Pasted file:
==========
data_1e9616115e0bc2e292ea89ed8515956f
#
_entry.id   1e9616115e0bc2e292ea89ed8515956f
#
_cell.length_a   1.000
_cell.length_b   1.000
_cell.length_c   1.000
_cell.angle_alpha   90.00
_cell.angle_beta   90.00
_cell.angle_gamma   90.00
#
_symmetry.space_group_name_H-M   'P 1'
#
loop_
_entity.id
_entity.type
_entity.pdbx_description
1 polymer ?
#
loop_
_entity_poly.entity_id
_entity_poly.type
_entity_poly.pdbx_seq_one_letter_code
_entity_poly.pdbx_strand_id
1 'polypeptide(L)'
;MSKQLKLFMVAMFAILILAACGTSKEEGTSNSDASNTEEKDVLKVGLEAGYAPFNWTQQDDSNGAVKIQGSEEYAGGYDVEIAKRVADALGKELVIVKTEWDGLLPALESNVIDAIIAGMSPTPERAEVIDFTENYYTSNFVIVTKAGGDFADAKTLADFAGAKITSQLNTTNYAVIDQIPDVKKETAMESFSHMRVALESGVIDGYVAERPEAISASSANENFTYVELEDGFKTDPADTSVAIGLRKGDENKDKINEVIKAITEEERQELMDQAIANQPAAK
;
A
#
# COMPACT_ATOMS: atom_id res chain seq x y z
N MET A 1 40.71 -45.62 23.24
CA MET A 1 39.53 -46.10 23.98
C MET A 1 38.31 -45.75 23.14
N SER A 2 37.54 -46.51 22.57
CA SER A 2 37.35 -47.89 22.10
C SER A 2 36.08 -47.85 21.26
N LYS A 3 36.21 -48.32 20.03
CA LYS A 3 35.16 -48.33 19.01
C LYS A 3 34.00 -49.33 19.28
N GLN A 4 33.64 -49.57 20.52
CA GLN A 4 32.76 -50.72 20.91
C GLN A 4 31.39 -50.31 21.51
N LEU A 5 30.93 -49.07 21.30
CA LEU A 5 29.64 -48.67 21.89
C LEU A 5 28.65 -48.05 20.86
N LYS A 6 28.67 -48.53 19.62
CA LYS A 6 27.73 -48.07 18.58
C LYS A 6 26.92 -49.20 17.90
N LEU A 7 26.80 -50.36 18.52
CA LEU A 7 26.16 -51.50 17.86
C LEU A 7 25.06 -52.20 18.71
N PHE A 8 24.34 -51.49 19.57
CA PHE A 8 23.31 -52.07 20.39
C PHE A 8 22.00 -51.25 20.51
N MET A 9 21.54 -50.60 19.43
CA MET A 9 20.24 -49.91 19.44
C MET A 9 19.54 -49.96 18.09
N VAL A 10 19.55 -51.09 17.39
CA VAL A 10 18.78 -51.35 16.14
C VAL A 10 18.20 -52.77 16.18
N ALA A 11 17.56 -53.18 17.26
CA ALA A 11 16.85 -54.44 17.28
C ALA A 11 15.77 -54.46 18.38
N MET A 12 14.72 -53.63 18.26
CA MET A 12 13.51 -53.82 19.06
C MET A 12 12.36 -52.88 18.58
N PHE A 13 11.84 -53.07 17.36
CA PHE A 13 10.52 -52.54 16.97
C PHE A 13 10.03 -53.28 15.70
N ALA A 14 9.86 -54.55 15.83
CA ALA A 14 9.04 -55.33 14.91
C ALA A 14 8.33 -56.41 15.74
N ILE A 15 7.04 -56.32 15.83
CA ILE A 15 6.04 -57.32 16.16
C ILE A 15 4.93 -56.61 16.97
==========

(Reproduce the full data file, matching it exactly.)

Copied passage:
data_1e9616115e0bc2e292ea89ed8515956f
#
_entry.id   1e9616115e0bc2e292ea89ed8515956f
#
_cell.length_a   1.000
_cell.length_b   1.000
_cell.length_c   1.000
_cell.angle_alpha   90.00
_cell.angle_beta   90.00
_cell.angle_gamma   90.00
#
_symmetry.space_group_name_H-M   'P 1'
#
loop_
_entity.id
_entity.type
_entity.pdbx_description
1 polymer ?
#
loop_
_entity_poly.entity_id
_entity_poly.type
_entity_poly.pdbx_seq_one_letter_code
_entity_poly.pdbx_strand_id
1 'polypeptide(L)'
;MSKQLKLFMVAMFAILILAACGTSKEEGTSNSDASNTEEKDVLKVGLEAGYAPFNWTQQDDSNGAVKIQGSEEYAGGYDVEIAKRVADALGKELVIVKTEWDGLLPALESNVIDAIIAGMSPTPERAEVIDFTENYYTSNFVIVTKAGGDFADAKTLADFAGAKITSQLNTTNYAVIDQIPDVKKETAMESFSHMRVALESGVIDGYVAERPEAISASSANENFTYVELEDGFKTDPADTSVAIGLRKGDENKDKINEVIKAITEEERQELMDQAIANQPAAK
;
A
#
# COMPACT_ATOMS: atom_id res chain seq x y z
N MET A 1 40.71 -45.62 23.24
CA MET A 1 39.53 -46.10 23.98
C MET A 1 38.31 -45.75 23.14
N SER A 2 37.54 -46.51 22.57
CA SER A 2 37.35 -47.89 22.10
C SER A 2 36.08 -47.85 21.26
N LYS A 3 36.21 -48.32 20.03
CA LYS A 3 35.16 -48.33 19.01
C LYS A 3 34.00 -49.33 19.28
N GLN A 4 33.64 -49.57 20.52
CA GLN A 4 32.76 -50.72 20.91
C GLN A 4 31.39 -50.31 21.51
N LEU A 5 30.93 -49.07 21.30
CA LEU A 5 29.64 -48.67 21.89
C LEU A 5 28.65 -48.05 20.86
N LYS A 6 28.67 -48.53 19.62
CA LYS A 6 27.73 -48.07 18.58
C LYS A 6 26.92 -49.20 17.90
N LEU A 7 26.80 -50.36 18.52
CA LEU A 7 26.16 -51.50 17.86
C LEU A 7 25.06 -52.20 18.71
N PHE A 8 24.34 -51.49 19.57
CA PHE A 8 23.31 -52.07 20.39
C PHE A 8 22.00 -51.25 20.51
N MET A 9 21.54 -50.60 19.43
CA MET A 9 20.24 -49.91 19.44
C MET A 9 19.54 -49.96 18.09
N VAL A 10 19.55 -51.09 17.39
CA VAL A 10 18.78 -51.35 16.14
C VAL A 10 18.20 -52.77 16.18
N ALA A 11 17.56 -53.18 17.26
CA ALA A 11 16.85 -54.44 17.28
C ALA A 11 15.77 -54.46 18.38
N MET A 12 14.72 -53.63 18.26
CA MET A 12 13.51 -53.82 19.06
C MET A 12 12.36 -52.88 18.58
N PHE A 13 11.84 -53.07 17.36
CA PHE A 13 10.52 -52.54 16.97
C PHE A 13 10.03 -53.28 15.70
N ALA A 14 9.86 -54.55 15.83
CA ALA A 14 9.04 -55.33 14.91
C ALA A 14 8.33 -56.41 15.74
N ILE A 15 7.04 -56.32 15.83
CA ILE A 15 6.04 -57.32 16.16
C ILE A 15 4.93 -56.61 16.97